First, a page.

Palermo is a city like no other I've visited. There is a tremendous diversity of ethnicity, cuisine, architecture. I stayed in the old part of town, which still had bombed-out buildings from WWII which had not yet been torn down and replaced. The streets were noisy and busy, small businesses were at every doorway on every twisting alley. The alleyway next to my hotel was a bicycle alley, lined with bicycle shops and bikes hanging from the outside walls. Other alleys had all light fixtures, or all clothing, or all chinese grocers. Across the Via Magueda was the daily open air market with every conceivable sort of foodstuff - fruits and veggies, halves of beef, octopi, great wheels of cheese, mounds of broccoli, heaps of olives, bins of spices, sacks of grains and beans. This market spread through the alleys of about 4 city blocks. It was crammed with people, with tiny trucks laden with produce, with motor scooters, with vendors calling out their wares. I went there every day. The persimmons were great.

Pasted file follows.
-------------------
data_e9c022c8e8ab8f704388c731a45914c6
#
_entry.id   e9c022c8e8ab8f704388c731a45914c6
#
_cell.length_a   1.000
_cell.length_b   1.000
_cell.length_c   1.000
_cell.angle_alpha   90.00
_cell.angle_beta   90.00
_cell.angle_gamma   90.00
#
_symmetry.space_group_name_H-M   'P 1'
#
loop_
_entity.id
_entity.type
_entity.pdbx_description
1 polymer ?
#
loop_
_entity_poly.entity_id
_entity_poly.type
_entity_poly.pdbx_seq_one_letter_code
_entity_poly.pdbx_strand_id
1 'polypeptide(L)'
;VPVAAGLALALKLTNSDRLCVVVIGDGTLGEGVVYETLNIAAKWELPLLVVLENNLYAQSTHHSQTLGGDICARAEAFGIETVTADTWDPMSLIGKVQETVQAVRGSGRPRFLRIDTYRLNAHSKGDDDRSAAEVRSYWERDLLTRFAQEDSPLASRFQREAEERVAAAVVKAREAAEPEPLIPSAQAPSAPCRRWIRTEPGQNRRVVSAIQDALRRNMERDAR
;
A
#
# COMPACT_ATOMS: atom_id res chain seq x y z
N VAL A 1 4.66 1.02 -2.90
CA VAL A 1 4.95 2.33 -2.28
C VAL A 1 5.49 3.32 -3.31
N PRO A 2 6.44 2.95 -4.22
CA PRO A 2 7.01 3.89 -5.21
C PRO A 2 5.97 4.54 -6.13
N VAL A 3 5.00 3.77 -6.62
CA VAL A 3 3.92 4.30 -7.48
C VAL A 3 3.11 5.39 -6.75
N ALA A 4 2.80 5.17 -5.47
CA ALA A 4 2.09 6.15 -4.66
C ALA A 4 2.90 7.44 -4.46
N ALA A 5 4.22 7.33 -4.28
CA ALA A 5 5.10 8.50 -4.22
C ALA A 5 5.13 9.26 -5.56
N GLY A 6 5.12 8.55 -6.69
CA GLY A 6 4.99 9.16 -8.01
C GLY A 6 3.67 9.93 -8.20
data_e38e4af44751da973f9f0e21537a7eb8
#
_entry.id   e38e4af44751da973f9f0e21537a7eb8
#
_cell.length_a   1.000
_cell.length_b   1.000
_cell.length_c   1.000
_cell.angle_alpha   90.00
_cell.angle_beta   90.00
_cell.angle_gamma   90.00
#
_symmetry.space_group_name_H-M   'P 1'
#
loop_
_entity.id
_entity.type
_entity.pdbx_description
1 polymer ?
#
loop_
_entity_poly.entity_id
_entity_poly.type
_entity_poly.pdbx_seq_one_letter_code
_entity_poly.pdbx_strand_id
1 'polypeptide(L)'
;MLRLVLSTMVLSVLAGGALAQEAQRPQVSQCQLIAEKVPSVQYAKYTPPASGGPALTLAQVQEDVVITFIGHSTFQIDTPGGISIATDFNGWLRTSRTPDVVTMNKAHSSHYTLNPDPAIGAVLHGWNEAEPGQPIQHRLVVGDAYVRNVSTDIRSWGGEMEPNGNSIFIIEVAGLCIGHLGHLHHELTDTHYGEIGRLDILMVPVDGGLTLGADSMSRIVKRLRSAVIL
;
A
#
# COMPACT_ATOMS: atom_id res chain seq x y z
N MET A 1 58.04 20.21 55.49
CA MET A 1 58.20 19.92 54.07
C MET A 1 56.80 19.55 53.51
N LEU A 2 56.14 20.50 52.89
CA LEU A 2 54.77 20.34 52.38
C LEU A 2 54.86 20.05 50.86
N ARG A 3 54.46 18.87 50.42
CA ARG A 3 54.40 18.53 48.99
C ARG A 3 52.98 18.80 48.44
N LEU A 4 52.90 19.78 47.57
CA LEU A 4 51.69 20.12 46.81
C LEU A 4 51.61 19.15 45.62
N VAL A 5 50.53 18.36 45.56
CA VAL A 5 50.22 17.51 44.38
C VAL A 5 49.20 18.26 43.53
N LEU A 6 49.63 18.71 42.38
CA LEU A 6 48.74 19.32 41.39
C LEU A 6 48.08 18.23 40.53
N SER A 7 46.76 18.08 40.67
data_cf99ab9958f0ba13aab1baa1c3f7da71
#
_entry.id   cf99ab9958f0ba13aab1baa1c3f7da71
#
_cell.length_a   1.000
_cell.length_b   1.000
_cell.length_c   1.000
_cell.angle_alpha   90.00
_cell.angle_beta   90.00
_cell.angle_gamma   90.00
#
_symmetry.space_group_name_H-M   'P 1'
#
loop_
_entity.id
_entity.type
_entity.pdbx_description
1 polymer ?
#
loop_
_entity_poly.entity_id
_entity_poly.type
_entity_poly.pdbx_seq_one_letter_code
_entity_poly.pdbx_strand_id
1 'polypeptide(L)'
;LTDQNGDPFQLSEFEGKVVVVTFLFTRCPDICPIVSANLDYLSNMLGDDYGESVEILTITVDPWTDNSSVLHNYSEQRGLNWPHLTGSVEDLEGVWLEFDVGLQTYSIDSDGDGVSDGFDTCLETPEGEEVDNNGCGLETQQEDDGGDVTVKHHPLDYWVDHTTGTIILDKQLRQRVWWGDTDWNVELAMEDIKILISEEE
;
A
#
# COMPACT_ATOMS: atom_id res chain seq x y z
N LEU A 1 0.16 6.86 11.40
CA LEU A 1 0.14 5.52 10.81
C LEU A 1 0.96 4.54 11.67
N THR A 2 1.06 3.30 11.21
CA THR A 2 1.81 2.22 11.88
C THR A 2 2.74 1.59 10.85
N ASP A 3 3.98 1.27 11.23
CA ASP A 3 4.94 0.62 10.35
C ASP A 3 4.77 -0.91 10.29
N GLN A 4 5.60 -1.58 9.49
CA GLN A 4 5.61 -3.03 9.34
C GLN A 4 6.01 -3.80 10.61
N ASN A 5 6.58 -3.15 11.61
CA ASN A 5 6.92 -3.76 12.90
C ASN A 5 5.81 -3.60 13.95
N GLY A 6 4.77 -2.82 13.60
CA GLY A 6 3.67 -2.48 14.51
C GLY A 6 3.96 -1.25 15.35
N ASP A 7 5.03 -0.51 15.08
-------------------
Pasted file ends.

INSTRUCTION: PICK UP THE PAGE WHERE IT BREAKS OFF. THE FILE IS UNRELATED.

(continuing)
Every now and again these fellows would move an eye or wiggle a tentacle. One vendor had a bucket of octopi which kept escaping out and grabbing his fish for their lunches.
The colors were wonderful, the prices were cheap, the quality first rate. I ate very well.
the olive vendor
octopus vendor, displaying his wares